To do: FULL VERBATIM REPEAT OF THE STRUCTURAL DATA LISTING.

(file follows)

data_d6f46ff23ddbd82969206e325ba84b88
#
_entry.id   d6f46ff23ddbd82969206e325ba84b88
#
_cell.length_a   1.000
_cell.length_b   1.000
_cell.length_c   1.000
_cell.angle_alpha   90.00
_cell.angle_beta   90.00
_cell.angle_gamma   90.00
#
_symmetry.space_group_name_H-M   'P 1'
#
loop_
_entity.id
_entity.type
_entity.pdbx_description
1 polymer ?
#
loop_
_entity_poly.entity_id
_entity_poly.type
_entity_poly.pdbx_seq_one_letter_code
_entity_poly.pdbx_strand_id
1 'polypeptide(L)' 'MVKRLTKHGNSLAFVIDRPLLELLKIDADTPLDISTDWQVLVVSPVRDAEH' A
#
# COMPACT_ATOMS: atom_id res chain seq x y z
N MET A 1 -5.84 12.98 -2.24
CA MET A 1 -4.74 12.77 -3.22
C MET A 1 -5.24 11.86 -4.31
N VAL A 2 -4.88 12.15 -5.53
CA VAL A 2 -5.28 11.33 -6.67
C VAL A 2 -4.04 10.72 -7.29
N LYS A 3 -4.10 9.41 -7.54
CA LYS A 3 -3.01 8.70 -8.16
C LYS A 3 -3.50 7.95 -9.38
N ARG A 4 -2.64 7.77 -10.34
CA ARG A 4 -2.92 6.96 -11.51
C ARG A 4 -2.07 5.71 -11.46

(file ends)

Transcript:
data_d6f46ff23ddbd82969206e325ba84b88
#
_entry.id   d6f46ff23ddbd82969206e325ba84b88
#
_cell.length_a   1.000
_cell.length_b   1.000
_cell.length_c   1.000
_cell.angle_alpha   90.00
_cell.angle_beta   90.00
_cell.angle_gamma   90.00
#
_symmetry.space_group_name_H-M   'P 1'
#
loop_
_entity.id
_entity.type
_entity.pdbx_description
1 polymer ?
#
loop_
_entity_poly.entity_id
_entity_poly.type
_entity_poly.pdbx_seq_one_letter_code
_entity_poly.pdbx_strand_id
1 'polypeptide(L)' 'MVKRLTKHGNSLAFVIDRPLLELLKIDADTPLDISTDWQVLVVSPVRDAEH' A
#
# COMPACT_ATOMS: atom_id res chain seq x y z
N MET A 1 -5.84 12.98 -2.24
CA MET A 1 -4.74 12.77 -3.22
C MET A 1 -5.24 11.86 -4.31
N VAL A 2 -4.88 12.15 -5.53
CA VAL A 2 -5.28 11.33 -6.67
C VAL A 2 -4.04 10.72 -7.29
N LYS A 3 -4.10 9.41 -7.54
CA LYS A 3 -3.01 8.70 -8.16
C LYS A 3 -3.50 7.95 -9.38
N ARG A 4 -2.64 7.77 -10.34
CA ARG A 4 -2.92 6.96 -11.51
C ARG A 4 -2.07 5.71 -11.46